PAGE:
"It was a striking interview with the family, especially the wife," Lyman adds. "The whole family was playing with the dog
at the beach. It happened right in front of them. The wife says, 'I'm being told I need to put my dog down, but my brother
is getting married the next day. I couldn't do it.'"
The dog regained neurological function and his sight, Lyman says. "He did wonderfully in the hyperbaric chamber."
After the audience viewed the video, the dog ran across the stage and the whole family came out.
"It was one of those feel-good moments," Lyman says. "The producers really want to emphasize the human/animal bond."
Producers also spent a couple hours at a ranch where Alvarez did acupuncture on a horse. During the studio show she did acupuncture
on a dog and physical rehabilitation on a cat with an amputated leg.
"Veterinary medicine has so many therapies available to us that we really want to promote hyperbaric oxygen therapy, physical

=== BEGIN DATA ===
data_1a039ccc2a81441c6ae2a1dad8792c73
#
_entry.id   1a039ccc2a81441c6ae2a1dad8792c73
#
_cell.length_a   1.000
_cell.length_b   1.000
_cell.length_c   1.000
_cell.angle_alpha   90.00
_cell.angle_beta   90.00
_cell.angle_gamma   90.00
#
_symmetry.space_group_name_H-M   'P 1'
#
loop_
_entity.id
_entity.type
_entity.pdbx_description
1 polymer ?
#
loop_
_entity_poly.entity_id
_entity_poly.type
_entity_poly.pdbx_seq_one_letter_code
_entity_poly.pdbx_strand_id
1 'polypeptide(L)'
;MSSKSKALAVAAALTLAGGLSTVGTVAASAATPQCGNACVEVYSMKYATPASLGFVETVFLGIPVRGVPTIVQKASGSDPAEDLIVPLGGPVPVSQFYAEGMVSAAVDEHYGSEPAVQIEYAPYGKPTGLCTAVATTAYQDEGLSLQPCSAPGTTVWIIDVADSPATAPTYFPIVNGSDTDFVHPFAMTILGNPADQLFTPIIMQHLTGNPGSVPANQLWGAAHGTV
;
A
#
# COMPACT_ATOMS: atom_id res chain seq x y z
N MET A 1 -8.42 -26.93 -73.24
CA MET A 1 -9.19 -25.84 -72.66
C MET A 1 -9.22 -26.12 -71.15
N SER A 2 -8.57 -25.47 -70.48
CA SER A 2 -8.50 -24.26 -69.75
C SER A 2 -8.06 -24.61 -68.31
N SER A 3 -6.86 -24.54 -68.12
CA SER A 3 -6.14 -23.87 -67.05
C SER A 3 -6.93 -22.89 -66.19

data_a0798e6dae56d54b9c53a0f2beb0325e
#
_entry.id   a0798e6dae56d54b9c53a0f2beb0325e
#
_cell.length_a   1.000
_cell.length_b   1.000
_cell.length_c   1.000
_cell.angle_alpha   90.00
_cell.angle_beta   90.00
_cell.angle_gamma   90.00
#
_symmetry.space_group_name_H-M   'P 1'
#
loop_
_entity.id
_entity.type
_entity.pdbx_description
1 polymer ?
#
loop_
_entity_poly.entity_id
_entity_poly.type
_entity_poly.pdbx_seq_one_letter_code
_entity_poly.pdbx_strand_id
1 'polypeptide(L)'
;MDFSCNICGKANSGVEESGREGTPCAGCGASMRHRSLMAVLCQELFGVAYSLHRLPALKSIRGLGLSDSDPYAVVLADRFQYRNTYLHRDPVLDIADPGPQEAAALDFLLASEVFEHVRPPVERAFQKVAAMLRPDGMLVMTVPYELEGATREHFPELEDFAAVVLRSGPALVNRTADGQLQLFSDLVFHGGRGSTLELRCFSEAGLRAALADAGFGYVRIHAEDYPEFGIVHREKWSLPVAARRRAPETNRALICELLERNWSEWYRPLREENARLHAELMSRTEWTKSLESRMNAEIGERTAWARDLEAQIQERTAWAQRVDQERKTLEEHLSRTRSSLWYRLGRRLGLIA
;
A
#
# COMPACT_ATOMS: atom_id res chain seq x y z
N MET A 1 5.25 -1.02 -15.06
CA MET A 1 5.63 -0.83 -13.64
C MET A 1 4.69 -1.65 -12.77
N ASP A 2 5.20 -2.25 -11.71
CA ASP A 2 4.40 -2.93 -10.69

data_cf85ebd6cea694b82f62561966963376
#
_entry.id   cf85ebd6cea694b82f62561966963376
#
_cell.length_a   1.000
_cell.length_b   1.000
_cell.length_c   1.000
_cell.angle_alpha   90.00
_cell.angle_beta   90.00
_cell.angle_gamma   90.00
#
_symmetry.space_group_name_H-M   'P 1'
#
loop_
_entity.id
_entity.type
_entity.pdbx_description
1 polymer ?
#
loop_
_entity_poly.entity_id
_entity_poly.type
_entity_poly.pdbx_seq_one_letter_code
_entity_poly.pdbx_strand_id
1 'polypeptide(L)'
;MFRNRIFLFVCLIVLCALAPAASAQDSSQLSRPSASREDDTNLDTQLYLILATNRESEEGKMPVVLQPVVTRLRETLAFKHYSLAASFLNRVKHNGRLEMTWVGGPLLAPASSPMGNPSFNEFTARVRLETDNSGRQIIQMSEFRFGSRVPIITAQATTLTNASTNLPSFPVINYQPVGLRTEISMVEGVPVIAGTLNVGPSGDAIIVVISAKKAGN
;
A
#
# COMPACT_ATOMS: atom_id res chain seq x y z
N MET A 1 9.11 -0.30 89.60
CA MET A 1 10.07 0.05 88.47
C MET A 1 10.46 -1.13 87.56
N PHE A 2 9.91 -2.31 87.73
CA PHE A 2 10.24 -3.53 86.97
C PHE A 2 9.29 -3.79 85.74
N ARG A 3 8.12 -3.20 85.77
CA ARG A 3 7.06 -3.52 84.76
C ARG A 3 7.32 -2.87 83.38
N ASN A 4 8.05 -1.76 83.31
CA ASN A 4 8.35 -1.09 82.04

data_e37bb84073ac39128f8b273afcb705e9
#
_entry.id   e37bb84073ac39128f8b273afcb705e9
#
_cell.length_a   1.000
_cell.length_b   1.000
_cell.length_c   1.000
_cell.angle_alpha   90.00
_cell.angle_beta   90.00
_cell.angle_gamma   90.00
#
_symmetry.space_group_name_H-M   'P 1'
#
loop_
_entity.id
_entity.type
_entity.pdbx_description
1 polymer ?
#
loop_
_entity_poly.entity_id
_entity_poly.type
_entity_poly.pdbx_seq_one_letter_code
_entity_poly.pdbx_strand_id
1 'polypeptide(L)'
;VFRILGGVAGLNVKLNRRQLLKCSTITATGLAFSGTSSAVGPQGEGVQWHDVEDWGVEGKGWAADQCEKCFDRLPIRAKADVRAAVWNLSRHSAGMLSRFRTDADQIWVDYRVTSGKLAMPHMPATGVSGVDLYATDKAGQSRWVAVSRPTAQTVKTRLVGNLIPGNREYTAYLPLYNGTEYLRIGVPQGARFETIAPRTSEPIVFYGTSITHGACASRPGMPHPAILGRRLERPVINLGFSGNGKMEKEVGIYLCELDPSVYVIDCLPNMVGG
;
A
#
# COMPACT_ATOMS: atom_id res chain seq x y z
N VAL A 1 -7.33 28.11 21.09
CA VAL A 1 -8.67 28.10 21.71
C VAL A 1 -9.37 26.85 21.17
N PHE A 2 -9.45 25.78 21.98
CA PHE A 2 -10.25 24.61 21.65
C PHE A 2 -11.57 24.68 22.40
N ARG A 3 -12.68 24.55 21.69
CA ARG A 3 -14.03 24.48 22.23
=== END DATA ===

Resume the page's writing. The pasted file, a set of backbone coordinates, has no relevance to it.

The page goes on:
rehabilitation and acupuncture," Alvarez says. "We want to be at the forefront."
The studio shots, the live-audience portion and the side trips were boiled down into a 3 1/2–minute promotional film.
"We met with a number of agencies and a couple potential production partners," Dobbis says. "We're just waiting to hear. This
show is not just about pets, but about people and animals, and their related health issues. We share the planet. We are interdependent."
In the meantime, Lyman still spends seven days a week at his hospital and Alvarez is busy in New York City.
Lyman and his wife, Kip, also are busy teaching others about hyperbaric oxygen therapy.
"Still, for me," Lyman says, "the most fun is taking care of the patients."